Background: Subtalar arthrodesis is a common therapy for subtalar joint disorders. In this article, we evaluate the effect of subtalar arthrodesis on the ankle and hindfoot joints.

Methods: Fifty patients (33 men and 17 women) underwent subtalar arthrodesis between January 1, 1996, and August 31, 2011. The 36-item Short-Form Health Survey and American Orthopaedic Foot and Ankle Society ankle hindfoot scores were used for clinical evaluation. Radiographic analysis included assessment of degenerative changes and ankle and hindfoot joint function in the frontal and sagittal planes.

Results: Thirty-seven patients (27 men and 10 women; mean age, 42.6 years) were followed up for an average of 9.2 years (range, 2–17 years). The mean ± SD 36-item Short-Form Health Survey score improved from 30.21 ± 7.19 before surgery to 78.50 ± 12.23, and the American Orthopaedic Foot and Ankle Society ankle hindfoot score increased from 50.32 ± 12.39 to 73.14 ± 15.44. Degenerative changes in the talonavicular, calcaneocuboid, metatarsocuboid, and ankle joints occurred. The talar-vertical angle was positively related to the tibial-plantar minimal angle (affected side: r = 0.56; P < .01; healthy side: r = 0.46; P < .01). The difference in hindfoot height is positively related to the difference in tibial-plantar minimal angle (r = 0.54; P < .01).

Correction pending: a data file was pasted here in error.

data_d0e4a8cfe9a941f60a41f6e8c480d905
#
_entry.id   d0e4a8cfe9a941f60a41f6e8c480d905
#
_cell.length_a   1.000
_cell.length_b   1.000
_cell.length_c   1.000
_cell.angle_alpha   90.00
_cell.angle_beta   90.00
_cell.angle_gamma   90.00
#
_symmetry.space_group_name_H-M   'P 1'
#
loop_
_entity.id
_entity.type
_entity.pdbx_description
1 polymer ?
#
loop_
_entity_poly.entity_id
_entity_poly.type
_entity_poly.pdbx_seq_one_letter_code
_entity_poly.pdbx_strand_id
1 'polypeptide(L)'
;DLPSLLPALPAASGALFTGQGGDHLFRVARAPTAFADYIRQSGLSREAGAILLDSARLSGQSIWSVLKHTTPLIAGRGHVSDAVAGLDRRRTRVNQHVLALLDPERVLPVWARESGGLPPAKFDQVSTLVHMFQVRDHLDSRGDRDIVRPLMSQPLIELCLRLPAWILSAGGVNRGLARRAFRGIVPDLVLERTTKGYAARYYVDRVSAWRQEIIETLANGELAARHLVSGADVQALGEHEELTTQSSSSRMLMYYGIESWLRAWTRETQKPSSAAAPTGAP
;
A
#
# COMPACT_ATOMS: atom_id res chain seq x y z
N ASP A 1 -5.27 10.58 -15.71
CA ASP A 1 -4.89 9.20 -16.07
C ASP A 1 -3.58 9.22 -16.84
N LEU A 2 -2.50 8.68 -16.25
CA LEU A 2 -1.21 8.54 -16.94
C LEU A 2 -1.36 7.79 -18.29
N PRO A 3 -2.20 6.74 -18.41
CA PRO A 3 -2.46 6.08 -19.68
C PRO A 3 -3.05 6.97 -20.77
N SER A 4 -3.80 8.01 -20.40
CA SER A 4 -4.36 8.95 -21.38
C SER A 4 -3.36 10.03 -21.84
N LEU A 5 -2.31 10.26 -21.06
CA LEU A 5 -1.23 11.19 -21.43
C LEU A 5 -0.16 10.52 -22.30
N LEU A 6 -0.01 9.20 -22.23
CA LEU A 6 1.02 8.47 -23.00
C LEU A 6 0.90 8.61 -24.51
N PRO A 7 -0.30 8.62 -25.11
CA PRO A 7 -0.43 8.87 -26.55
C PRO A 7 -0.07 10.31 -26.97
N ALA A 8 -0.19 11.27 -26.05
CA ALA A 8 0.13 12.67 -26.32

Conclusions: Subtalar arthrodesis is effective treatment for subtalar joint disease but could induce joint degeneration and ankle joint motion limitation related to talar declination and hindfoot height.

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